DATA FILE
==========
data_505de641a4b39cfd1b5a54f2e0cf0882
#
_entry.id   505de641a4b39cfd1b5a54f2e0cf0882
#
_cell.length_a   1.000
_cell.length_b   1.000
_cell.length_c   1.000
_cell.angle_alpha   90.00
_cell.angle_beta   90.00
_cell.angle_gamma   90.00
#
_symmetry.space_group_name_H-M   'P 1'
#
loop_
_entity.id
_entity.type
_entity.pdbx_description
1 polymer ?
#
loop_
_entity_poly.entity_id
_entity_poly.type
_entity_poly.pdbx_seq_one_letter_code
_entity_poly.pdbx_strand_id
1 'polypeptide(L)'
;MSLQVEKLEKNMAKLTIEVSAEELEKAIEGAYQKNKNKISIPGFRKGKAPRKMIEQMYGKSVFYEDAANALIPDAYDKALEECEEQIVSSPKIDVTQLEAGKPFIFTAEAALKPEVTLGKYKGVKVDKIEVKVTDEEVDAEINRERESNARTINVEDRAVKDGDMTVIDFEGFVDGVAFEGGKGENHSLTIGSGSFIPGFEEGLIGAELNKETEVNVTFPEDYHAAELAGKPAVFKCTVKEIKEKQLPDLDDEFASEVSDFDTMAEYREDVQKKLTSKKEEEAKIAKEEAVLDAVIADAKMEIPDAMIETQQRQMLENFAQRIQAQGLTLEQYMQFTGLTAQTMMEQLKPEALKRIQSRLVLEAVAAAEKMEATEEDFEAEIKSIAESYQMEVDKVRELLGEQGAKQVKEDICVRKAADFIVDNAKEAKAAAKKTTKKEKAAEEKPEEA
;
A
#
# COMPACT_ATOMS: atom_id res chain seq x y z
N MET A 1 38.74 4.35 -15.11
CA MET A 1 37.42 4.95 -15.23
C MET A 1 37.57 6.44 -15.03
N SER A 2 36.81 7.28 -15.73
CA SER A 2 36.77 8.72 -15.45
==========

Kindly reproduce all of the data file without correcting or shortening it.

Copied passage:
data_505de641a4b39cfd1b5a54f2e0cf0882
#
_entry.id   505de641a4b39cfd1b5a54f2e0cf0882
#
_cell.length_a   1.000
_cell.length_b   1.000
_cell.length_c   1.000
_cell.angle_alpha   90.00
_cell.angle_beta   90.00
_cell.angle_gamma   90.00
#
_symmetry.space_group_name_H-M   'P 1'
#
loop_
_entity.id
_entity.type
_entity.pdbx_description
1 polymer ?
#
loop_
_entity_poly.entity_id
_entity_poly.type
_entity_poly.pdbx_seq_one_letter_code
_entity_poly.pdbx_strand_id
1 'polypeptide(L)'
;MSLQVEKLEKNMAKLTIEVSAEELEKAIEGAYQKNKNKISIPGFRKGKAPRKMIEQMYGKSVFYEDAANALIPDAYDKALEECEEQIVSSPKIDVTQLEAGKPFIFTAEAALKPEVTLGKYKGVKVDKIEVKVTDEEVDAEINRERESNARTINVEDRAVKDGDMTVIDFEGFVDGVAFEGGKGENHSLTIGSGSFIPGFEEGLIGAELNKETEVNVTFPEDYHAAELAGKPAVFKCTVKEIKEKQLPDLDDEFASEVSDFDTMAEYREDVQKKLTSKKEEEAKIAKEEAVLDAVIADAKMEIPDAMIETQQRQMLENFAQRIQAQGLTLEQYMQFTGLTAQTMMEQLKPEALKRIQSRLVLEAVAAAEKMEATEEDFEAEIKSIAESYQMEVDKVRELLGEQGAKQVKEDICVRKAADFIVDNAKEAKAAAKKTTKKEKAAEEKPEEA
;
A
#
# COMPACT_ATOMS: atom_id res chain seq x y z
N MET A 1 38.74 4.35 -15.11
CA MET A 1 37.42 4.95 -15.23
C MET A 1 37.57 6.44 -15.03
N SER A 2 36.81 7.28 -15.73
CA SER A 2 36.77 8.72 -15.45